It seems that, suddenly, cordless multi tools are everywhere. Maybe because each manufacturer has its own Li Ion battery platform, they all have to have one so that their customers won’t miss out on tool choice. But the bar for multi tools is now so high that reputable brands simply have to have a good product in their ranges. Not only does it have to be good, it helps if it is unique in some way in order to distinguish it from the competition.
This multi tool was delivered to me in a simple cardboard box – a so-called “naked” tool. With most big manufacturers having battery compatibility across their range of tools and Ah, it is cheaper and more efficient. After all, how many chargers and battery packs does one need?
A quick word on battery compatibility – this CV 18DBL will accept all current 1.5, 2, 2.5, 3, 4 and 5 Ah battery packs from Hitachi. The advantage of using smaller battery packs is obvious – they are lighter and make the tool easier to handle, but also there are some jobs for which the weight and bulk of a bigger 5 Ah battery pack is not required. Cutting small components and detail sanding are two jobs that spring to mind where bulky power or endurance is not required.
I have small hands so I look for slim bodies and lightness in many of the power tools that I use regularly. While it does not appear to be the slimmest on the market, the Hitachi fits my hand nicely with the black rubber overmould sparingly and efficiently placed for good grip. It has a very efficient brushless motor that has several advantages – it uses battery power better and runs more quietly. With no brushes to wear out and a sealed motor unit the inevitable dust produced while using machines will not wear out a commutator ring or clog a field coil. Brushless motors are usually slimmer and smaller too – hence the slimmer body for me to grip.
The rubber overmould extends right over the head of the machine where it might get bumped and there are also two inlaid rubber bumpers on the rear of the machine on each side of the battery housing that will protect it when it is laid on its side.
Also at the rear of the machine is the milled grey oscillation speed control wheel that shows 5 speed settings and an A for automatic. If automatic is selected the motor will revert to 15,000/min when not loaded and it will be quieter with less vibration, making it easier to place the cutting edge of the mounted tool more accurately onto the work. Once the cutting tool is engaged the machine automatically picks up to 20,000/min if needed, or remains on the 15,000 setting if the electronics detect that the extra oomph isn’t required.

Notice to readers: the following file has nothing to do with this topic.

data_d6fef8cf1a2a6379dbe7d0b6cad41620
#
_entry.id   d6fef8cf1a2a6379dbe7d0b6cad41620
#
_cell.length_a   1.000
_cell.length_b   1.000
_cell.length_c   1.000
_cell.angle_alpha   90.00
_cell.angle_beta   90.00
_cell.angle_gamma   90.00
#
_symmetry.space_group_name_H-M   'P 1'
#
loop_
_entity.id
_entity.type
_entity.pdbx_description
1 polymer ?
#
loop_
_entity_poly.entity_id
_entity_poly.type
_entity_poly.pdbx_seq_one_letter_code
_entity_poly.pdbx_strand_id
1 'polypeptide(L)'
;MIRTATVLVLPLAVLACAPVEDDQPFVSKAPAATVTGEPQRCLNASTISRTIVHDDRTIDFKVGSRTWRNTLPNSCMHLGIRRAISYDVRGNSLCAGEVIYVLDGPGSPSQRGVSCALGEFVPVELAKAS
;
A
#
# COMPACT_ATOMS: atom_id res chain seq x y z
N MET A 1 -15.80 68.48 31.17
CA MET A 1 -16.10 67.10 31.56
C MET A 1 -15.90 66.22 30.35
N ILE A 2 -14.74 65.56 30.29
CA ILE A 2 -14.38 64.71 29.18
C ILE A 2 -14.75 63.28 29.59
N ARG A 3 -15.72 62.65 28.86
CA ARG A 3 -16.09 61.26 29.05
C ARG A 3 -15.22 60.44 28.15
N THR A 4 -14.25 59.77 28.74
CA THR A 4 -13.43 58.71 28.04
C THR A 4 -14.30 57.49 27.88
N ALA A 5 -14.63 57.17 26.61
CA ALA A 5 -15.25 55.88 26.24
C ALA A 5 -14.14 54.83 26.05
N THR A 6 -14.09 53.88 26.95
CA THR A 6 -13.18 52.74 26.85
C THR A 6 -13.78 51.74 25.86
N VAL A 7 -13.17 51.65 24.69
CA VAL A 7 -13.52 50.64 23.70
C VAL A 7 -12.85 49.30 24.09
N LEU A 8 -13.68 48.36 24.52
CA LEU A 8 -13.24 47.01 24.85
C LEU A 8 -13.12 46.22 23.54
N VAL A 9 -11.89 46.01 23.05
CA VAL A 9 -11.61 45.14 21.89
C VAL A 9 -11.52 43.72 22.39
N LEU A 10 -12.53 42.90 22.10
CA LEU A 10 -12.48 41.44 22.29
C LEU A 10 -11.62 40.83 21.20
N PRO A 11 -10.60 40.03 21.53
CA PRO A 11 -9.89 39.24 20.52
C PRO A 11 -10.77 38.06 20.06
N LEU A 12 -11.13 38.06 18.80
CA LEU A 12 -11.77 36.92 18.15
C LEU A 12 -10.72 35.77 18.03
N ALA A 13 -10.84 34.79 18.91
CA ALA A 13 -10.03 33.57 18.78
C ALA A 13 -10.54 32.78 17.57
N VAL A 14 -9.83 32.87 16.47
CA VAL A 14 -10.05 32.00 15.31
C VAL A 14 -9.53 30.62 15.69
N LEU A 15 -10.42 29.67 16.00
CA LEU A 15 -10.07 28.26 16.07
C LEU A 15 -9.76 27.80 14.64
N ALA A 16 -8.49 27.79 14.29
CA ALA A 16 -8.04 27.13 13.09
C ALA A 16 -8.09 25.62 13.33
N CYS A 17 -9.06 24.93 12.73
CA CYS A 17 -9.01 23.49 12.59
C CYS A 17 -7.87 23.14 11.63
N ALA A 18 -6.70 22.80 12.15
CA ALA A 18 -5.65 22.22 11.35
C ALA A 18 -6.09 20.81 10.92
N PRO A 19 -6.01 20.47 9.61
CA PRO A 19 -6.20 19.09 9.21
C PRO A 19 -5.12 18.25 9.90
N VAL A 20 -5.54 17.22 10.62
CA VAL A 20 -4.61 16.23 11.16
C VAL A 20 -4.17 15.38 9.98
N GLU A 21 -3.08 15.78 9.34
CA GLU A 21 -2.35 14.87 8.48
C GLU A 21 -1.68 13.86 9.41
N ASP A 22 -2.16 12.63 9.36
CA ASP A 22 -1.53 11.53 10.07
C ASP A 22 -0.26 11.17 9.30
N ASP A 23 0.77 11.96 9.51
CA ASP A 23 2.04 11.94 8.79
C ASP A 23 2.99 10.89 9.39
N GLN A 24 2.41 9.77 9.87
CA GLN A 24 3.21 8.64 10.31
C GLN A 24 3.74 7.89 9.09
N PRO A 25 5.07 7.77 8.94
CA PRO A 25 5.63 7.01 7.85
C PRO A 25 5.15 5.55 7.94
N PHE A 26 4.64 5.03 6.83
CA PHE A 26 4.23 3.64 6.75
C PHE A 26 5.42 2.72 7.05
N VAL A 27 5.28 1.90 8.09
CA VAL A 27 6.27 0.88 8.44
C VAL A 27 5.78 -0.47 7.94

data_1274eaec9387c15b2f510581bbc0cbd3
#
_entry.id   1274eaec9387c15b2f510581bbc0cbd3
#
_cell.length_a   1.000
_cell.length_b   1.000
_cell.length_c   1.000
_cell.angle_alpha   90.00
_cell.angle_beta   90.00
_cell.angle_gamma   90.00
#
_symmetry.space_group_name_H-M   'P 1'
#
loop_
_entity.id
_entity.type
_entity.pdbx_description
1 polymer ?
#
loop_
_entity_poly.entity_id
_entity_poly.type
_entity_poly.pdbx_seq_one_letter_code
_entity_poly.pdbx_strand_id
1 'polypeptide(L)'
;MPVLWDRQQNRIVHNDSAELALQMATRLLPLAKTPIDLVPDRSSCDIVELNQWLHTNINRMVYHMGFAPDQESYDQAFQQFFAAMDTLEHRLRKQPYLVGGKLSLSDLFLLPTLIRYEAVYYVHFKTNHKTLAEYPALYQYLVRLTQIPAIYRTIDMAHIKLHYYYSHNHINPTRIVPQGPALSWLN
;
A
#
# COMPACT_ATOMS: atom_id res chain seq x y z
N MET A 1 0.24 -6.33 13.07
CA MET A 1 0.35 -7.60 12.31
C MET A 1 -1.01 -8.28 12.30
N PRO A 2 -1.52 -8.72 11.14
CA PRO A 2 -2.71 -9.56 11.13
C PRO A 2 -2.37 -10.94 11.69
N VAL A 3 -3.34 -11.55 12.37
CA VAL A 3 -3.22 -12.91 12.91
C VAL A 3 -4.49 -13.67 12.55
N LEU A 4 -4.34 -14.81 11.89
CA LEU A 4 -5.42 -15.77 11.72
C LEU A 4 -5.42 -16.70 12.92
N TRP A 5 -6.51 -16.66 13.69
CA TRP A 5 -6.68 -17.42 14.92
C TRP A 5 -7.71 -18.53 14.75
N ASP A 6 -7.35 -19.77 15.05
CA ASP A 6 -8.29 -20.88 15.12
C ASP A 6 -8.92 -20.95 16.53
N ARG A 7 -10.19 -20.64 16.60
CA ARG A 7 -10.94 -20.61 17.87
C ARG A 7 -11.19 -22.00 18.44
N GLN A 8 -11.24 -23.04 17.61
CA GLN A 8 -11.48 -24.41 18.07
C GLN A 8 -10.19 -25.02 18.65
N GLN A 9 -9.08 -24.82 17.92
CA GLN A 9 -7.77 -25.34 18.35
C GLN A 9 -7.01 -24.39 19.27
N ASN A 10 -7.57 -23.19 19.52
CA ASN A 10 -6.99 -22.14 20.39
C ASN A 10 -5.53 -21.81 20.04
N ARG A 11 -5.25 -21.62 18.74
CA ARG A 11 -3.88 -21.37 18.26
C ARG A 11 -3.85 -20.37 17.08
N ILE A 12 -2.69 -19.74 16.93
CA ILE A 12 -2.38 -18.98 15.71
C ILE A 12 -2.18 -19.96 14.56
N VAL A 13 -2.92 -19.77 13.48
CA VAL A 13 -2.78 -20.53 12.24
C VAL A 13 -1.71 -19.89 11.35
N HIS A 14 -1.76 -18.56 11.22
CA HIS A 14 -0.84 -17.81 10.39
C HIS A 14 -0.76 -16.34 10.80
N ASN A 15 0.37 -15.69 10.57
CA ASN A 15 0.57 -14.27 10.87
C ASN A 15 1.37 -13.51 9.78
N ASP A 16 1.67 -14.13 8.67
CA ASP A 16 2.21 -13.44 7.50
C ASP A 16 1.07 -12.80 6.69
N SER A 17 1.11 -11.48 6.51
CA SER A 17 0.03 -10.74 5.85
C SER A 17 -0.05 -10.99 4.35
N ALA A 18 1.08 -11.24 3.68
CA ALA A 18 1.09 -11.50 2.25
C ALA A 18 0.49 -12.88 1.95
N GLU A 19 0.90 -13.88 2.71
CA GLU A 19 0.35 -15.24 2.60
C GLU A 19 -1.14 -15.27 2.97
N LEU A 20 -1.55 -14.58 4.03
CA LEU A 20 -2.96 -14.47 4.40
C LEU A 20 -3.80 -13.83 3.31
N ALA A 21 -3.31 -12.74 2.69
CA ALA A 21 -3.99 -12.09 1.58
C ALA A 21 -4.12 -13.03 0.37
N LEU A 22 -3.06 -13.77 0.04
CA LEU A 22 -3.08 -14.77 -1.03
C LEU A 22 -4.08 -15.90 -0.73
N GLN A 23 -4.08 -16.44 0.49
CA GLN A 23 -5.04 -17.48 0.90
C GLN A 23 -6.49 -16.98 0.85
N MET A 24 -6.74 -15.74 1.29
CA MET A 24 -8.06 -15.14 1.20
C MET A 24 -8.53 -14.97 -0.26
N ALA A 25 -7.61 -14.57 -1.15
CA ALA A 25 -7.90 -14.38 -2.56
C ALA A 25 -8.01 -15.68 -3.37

Migrating to the business end of the tool is the locking lever for whichever cutting blade or sanding system the user chooses. Some of these levers can catch out an unwary finger by snapping closed quickly. However, I am pleased to report that the Hitachi has a very civilized system that operates positively and the spring loading only lasts to the point where the lever is vertical to the body, so it doesn’t snap down at all. Great news for me!
The Hitachi multi tool is also unique, I think, in having a collar lock on the attachment ring. This means that if the locking lever is released, the accessory blade will not fall out with the accompanying tool shaft – possibly falling onto and damaging a delicate surface or behind somewhere unreachable?
In order to release the cutting tool, the collar is just pulled down and rotated to the unlock position, where the tool shaft is released.
Although some might say it is unnecessary, I liked this system because it enabled the accessory to be located firmly and accurately.
A small square LED light on the front of the machine comes on immediately the machine is switched on and provides an area of diffused light right where cutting blades in particular might be working.
On/off is selected via a decently sized slider switch behind the lever lock. It is well recessed to avoid accidental operation and does not require any thumb athletics to make it work.
I was sent a range of cutting, sanding and slicing blades to try out. These were all of good quality, made in Europe and fitted tightly onto the attachment ring. The ring enables accessories to move at 30-degree steps for easy positioning onto difficult work angles. As I would expect from a reputable manufacturer like Hitachi, the CV 18DBL performed well on all the plunge cutting, flush cutting etc tasks I tried. With an overall length of about 312mm including battery it will fit into smallish spaces such as kitchen cabinets if necessary.
The delta sanding option also intrigued me – it is very efficient and the delta sanding head has better hook and loop than many, but it doesn’t have a dust extraction system. On some multi tools, the dust extraction can be a mixed blessing as it sometimes obscures the work area and doesn’t work very well. On the Hitachi, I wonder whether dust extraction has been sacrificed in order to have the locking collar option. When I used the Hitachi to sand some wooden window frames the dust didn’t appear to be a problem as I was outdoors and I did use a properly fitted, decent quality dust mask to do the job. Perhaps the best solution?
I am sure that many of Hitachi’s loyal users will welcome the addition of the 18v and 14v multi tools to the Hitachi range because multi tools can do jobs that others can’t – and easily and quickly too, so it makes sense to have one in the tool box. With a very healthy range of speeds from 6,000 to 20,000/min, a compact size and low weight (2 kg with 18v battery pack) and with noise and vibration well controlled the Hitachi feels up to date and robust.
Aimed at: Professional woodworkers and high end DIYers
Pros: Compact and efficient. Quiet motors and good dust extraction.